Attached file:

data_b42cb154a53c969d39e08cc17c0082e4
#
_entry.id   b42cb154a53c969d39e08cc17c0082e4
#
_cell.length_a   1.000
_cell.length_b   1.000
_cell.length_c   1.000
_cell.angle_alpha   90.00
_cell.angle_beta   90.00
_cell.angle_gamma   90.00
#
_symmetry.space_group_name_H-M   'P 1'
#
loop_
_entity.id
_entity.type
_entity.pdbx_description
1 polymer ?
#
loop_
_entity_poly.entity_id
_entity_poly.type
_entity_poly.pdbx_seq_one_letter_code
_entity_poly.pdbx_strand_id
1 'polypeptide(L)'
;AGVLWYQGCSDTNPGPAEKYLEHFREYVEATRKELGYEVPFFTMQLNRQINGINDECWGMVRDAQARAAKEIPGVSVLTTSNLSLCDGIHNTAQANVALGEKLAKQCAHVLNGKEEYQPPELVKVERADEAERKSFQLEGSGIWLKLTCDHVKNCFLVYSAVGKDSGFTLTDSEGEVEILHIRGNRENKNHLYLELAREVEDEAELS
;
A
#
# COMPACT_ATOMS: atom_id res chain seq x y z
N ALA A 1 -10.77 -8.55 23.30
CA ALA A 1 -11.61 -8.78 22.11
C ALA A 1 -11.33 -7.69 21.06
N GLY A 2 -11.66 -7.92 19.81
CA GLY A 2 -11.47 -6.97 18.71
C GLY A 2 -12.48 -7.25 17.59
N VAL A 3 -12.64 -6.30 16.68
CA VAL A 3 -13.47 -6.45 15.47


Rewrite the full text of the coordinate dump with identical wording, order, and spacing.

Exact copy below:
data_b42cb154a53c969d39e08cc17c0082e4
#
_entry.id   b42cb154a53c969d39e08cc17c0082e4
#
_cell.length_a   1.000
_cell.length_b   1.000
_cell.length_c   1.000
_cell.angle_alpha   90.00
_cell.angle_beta   90.00
_cell.angle_gamma   90.00
#
_symmetry.space_group_name_H-M   'P 1'
#
loop_
_entity.id
_entity.type
_entity.pdbx_description
1 polymer ?
#
loop_
_entity_poly.entity_id
_entity_poly.type
_entity_poly.pdbx_seq_one_letter_code
_entity_poly.pdbx_strand_id
1 'polypeptide(L)'
;AGVLWYQGCSDTNPGPAEKYLEHFREYVEATRKELGYEVPFFTMQLNRQINGINDECWGMVRDAQARAAKEIPGVSVLTTSNLSLCDGIHNTAQANVALGEKLAKQCAHVLNGKEEYQPPELVKVERADEAERKSFQLEGSGIWLKLTCDHVKNCFLVYSAVGKDSGFTLTDSEGEVEILHIRGNRENKNHLYLELAREVEDEAELS
;
A
#
# COMPACT_ATOMS: atom_id res chain seq x y z
N ALA A 1 -10.77 -8.55 23.30
CA ALA A 1 -11.61 -8.78 22.11
C ALA A 1 -11.33 -7.69 21.06
N GLY A 2 -11.66 -7.92 19.81
CA GLY A 2 -11.47 -6.97 18.71
C GLY A 2 -12.48 -7.25 17.59
N VAL A 3 -12.64 -6.30 16.68
CA VAL A 3 -13.47 -6.45 15.47